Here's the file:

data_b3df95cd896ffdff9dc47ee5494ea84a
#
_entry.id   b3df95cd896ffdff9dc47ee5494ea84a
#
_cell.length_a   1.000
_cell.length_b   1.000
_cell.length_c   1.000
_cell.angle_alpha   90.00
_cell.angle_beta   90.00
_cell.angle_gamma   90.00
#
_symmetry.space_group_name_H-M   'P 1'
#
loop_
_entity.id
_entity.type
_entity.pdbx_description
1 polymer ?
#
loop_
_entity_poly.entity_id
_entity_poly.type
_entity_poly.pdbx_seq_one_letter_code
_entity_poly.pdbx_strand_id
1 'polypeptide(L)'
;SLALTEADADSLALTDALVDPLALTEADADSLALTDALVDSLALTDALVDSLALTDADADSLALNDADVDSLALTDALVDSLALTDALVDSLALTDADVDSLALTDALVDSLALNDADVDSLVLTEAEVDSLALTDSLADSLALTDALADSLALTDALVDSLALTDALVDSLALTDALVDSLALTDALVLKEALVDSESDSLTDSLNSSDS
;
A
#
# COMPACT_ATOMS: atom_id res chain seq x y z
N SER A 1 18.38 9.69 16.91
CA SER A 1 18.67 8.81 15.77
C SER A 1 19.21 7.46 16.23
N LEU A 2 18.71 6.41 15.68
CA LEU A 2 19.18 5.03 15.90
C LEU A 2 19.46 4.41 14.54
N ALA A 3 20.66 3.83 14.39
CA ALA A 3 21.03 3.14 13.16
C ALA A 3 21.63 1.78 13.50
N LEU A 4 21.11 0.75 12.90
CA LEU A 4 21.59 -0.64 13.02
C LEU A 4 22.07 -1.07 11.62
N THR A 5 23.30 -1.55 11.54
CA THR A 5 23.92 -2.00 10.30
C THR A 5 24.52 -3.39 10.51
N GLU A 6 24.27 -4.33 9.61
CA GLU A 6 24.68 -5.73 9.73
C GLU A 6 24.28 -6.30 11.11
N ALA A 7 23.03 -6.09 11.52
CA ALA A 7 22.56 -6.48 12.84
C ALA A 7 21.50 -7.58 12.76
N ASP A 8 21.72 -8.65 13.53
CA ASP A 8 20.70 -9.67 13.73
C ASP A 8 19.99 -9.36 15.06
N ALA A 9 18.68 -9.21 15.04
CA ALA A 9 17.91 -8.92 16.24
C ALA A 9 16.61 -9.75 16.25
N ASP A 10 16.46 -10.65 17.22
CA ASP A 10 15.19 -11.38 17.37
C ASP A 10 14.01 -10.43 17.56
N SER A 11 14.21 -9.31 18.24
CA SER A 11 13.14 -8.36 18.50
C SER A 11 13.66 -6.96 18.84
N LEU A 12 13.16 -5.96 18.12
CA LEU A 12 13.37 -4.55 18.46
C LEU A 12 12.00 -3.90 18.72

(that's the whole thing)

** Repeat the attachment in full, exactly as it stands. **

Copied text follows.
data_b3df95cd896ffdff9dc47ee5494ea84a
#
_entry.id   b3df95cd896ffdff9dc47ee5494ea84a
#
_cell.length_a   1.000
_cell.length_b   1.000
_cell.length_c   1.000
_cell.angle_alpha   90.00
_cell.angle_beta   90.00
_cell.angle_gamma   90.00
#
_symmetry.space_group_name_H-M   'P 1'
#
loop_
_entity.id
_entity.type
_entity.pdbx_description
1 polymer ?
#
loop_
_entity_poly.entity_id
_entity_poly.type
_entity_poly.pdbx_seq_one_letter_code
_entity_poly.pdbx_strand_id
1 'polypeptide(L)'
;SLALTEADADSLALTDALVDPLALTEADADSLALTDALVDSLALTDALVDSLALTDADADSLALNDADVDSLALTDALVDSLALTDALVDSLALTDADVDSLALTDALVDSLALNDADVDSLVLTEAEVDSLALTDSLADSLALTDALADSLALTDALVDSLALTDALVDSLALTDALVDSLALTDALVLKEALVDSESDSLTDSLNSSDS
;
A
#
# COMPACT_ATOMS: atom_id res chain seq x y z
N SER A 1 18.38 9.69 16.91
CA SER A 1 18.67 8.81 15.77
C SER A 1 19.21 7.46 16.23
N LEU A 2 18.71 6.41 15.68
CA LEU A 2 19.18 5.03 15.90
C LEU A 2 19.46 4.41 14.54
N ALA A 3 20.66 3.83 14.39
CA ALA A 3 21.03 3.14 13.16
C ALA A 3 21.63 1.78 13.50
N LEU A 4 21.11 0.75 12.90
CA LEU A 4 21.59 -0.64 13.02
C LEU A 4 22.07 -1.07 11.62
N THR A 5 23.30 -1.55 11.54
CA THR A 5 23.92 -2.00 10.30
C THR A 5 24.52 -3.39 10.51
N GLU A 6 24.27 -4.33 9.61
CA GLU A 6 24.68 -5.73 9.73
C GLU A 6 24.28 -6.30 11.11
N ALA A 7 23.03 -6.09 11.52
CA ALA A 7 22.56 -6.48 12.84
C ALA A 7 21.50 -7.58 12.76
N ASP A 8 21.72 -8.65 13.53
CA ASP A 8 20.70 -9.67 13.73
C ASP A 8 19.99 -9.36 15.06
N ALA A 9 18.68 -9.21 15.04
CA ALA A 9 17.91 -8.92 16.24
C ALA A 9 16.61 -9.75 16.25
N ASP A 10 16.46 -10.65 17.22
CA ASP A 10 15.19 -11.38 17.37
C ASP A 10 14.01 -10.43 17.56
N SER A 11 14.21 -9.31 18.24
CA SER A 11 13.14 -8.36 18.50
C SER A 11 13.66 -6.96 18.84
N LEU A 12 13.16 -5.96 18.12
CA LEU A 12 13.37 -4.55 18.46
C LEU A 12 12.00 -3.90 18.72